MACS (Military Aeronautical Communications System) Trenton
Welcome to the MACS Trenton information page.  I have assembled a few pictures of the MACS Trenton receiver site, transmitter site and a close-up of one of a typical steerable HF log periodic antenna found  at both the receive and transmit sites.  Military communications monitors should appreciate the chance to have a  look at Canada's primary military aeronautical communications installation.
MACS Trenton receiver site
MACS Trenton receiver site.
This is the main building which houses all of the HF receivers, the telecommunications equipment and the MACS operators.  On the left is one of several steerable HF log periodic antennae.   The tower at the left rear of the building holds the microwave antennae used to send and receive audio plus remote control of the Trenton transmitters and other remote sites.  To the right, not visible, is a large curtain array log periodic antenna.  Also not visible in the background are additional log periodic and dipole antennae.

MACS Trenton Transmitter Site
MACS Trenton transmitter site.
Located some distance away form the receiver site by the waters of Lake Ontario at Point Petre is the associated transmitter site.  At this location, to the left of the picture, is is a log periodic curtain array.   At the left, far rear of the picture, is the transmitter building and the microwave tower with the microwave antenna at its top, more steerable log periodics, some dipoles and some HF whip antennae (120 series).   Also visible in the picture is an inverted cone antenna (looks like 6 telephone poles).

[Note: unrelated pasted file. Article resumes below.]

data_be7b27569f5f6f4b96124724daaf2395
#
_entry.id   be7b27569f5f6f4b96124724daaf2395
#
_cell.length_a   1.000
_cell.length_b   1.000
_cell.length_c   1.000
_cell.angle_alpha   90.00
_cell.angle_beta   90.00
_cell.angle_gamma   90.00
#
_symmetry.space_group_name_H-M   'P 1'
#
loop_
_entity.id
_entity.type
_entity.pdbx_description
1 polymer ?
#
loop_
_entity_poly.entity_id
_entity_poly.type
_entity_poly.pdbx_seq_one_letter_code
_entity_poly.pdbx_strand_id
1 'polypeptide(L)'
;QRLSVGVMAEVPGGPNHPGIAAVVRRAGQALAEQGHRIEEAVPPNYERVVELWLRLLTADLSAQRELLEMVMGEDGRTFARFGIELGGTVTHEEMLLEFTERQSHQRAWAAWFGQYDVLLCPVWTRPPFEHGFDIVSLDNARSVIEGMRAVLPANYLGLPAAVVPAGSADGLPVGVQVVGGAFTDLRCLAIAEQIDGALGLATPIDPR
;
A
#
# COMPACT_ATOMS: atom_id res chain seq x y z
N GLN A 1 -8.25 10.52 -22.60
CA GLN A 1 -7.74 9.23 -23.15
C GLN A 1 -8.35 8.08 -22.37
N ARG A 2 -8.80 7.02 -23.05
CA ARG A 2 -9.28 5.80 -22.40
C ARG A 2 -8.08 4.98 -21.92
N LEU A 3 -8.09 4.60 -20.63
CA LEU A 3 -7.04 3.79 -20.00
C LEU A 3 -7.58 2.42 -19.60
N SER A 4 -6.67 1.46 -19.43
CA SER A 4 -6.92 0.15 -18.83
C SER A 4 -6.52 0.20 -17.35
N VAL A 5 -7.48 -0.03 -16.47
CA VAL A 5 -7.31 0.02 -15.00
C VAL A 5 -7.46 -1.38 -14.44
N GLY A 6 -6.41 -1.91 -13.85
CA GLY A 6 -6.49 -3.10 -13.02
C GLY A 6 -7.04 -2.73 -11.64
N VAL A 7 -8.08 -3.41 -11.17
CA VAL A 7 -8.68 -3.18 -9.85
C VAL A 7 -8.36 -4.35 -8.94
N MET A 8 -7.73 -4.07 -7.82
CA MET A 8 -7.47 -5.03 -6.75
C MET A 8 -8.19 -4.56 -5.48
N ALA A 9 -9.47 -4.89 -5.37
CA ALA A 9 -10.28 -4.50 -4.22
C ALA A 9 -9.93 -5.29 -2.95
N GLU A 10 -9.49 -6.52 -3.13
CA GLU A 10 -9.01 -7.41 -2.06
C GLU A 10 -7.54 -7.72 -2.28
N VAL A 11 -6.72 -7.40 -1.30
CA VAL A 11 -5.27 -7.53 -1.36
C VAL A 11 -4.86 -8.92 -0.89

Log Periodic Antenna
Steerable Log Periodic Antennae.
This is a close-up view of the large  steerable log periodic antennae at the receiver site.  Identical antennae are also located at the transmitter site.

MACS Operator Console
Picture courtesy of Cpl J.B. Cross
Operator Console.
Inside the receiver building, the MACS operators handle various forms of global communication traffic from multiple operator consoles.  Each workstation is capable of controlling receivers, transmitters, antenna switch matrixes, the position steering of the log periodic antennae and other remote receiver/transmitter sites.  Control of the various elements is assisted by an integrated computerized system.  Ancillary equipment includes telephone patch equipment, ICAO SELCAL encoders, meteorological systems for weather information and broadcasts and cipher systems for secure traffic.

1999-2017, Richard Lacroix
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